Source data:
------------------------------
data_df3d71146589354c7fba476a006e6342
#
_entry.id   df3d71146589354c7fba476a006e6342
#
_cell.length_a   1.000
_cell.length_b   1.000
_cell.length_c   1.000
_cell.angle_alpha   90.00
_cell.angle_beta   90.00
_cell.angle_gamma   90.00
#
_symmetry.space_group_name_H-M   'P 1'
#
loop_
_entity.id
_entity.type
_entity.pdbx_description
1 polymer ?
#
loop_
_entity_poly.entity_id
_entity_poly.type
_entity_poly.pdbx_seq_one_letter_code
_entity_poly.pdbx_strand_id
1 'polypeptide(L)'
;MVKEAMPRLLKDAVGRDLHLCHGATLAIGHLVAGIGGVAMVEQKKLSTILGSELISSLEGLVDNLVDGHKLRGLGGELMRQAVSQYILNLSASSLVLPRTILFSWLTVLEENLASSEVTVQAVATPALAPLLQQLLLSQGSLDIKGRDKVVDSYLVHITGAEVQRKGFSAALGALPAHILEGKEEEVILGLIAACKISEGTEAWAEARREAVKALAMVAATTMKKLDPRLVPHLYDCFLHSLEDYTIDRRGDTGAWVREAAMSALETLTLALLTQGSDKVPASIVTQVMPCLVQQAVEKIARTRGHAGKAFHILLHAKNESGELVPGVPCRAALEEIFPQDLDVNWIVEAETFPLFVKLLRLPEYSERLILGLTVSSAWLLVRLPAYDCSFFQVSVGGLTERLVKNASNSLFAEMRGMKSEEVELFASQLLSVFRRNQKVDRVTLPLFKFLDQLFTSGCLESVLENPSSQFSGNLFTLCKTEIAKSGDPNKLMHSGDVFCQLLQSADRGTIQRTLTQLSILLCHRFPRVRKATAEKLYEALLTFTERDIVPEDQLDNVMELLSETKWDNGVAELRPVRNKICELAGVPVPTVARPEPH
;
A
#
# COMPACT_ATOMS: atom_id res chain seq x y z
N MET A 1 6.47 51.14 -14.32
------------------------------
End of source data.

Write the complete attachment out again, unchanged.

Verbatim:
data_df3d71146589354c7fba476a006e6342
#
_entry.id   df3d71146589354c7fba476a006e6342
#
_cell.length_a   1.000
_cell.length_b   1.000
_cell.length_c   1.000
_cell.angle_alpha   90.00
_cell.angle_beta   90.00
_cell.angle_gamma   90.00
#
_symmetry.space_group_name_H-M   'P 1'
#
loop_
_entity.id
_entity.type
_entity.pdbx_description
1 polymer ?
#
loop_
_entity_poly.entity_id
_entity_poly.type
_entity_poly.pdbx_seq_one_letter_code
_entity_poly.pdbx_strand_id
1 'polypeptide(L)'
;MVKEAMPRLLKDAVGRDLHLCHGATLAIGHLVAGIGGVAMVEQKKLSTILGSELISSLEGLVDNLVDGHKLRGLGGELMRQAVSQYILNLSASSLVLPRTILFSWLTVLEENLASSEVTVQAVATPALAPLLQQLLLSQGSLDIKGRDKVVDSYLVHITGAEVQRKGFSAALGALPAHILEGKEEEVILGLIAACKISEGTEAWAEARREAVKALAMVAATTMKKLDPRLVPHLYDCFLHSLEDYTIDRRGDTGAWVREAAMSALETLTLALLTQGSDKVPASIVTQVMPCLVQQAVEKIARTRGHAGKAFHILLHAKNESGELVPGVPCRAALEEIFPQDLDVNWIVEAETFPLFVKLLRLPEYSERLILGLTVSSAWLLVRLPAYDCSFFQVSVGGLTERLVKNASNSLFAEMRGMKSEEVELFASQLLSVFRRNQKVDRVTLPLFKFLDQLFTSGCLESVLENPSSQFSGNLFTLCKTEIAKSGDPNKLMHSGDVFCQLLQSADRGTIQRTLTQLSILLCHRFPRVRKATAEKLYEALLTFTERDIVPEDQLDNVMELLSETKWDNGVAELRPVRNKICELAGVPVPTVARPEPH
;
A
#
# COMPACT_ATOMS: atom_id res chain seq x y z
N MET A 1 6.47 51.14 -14.32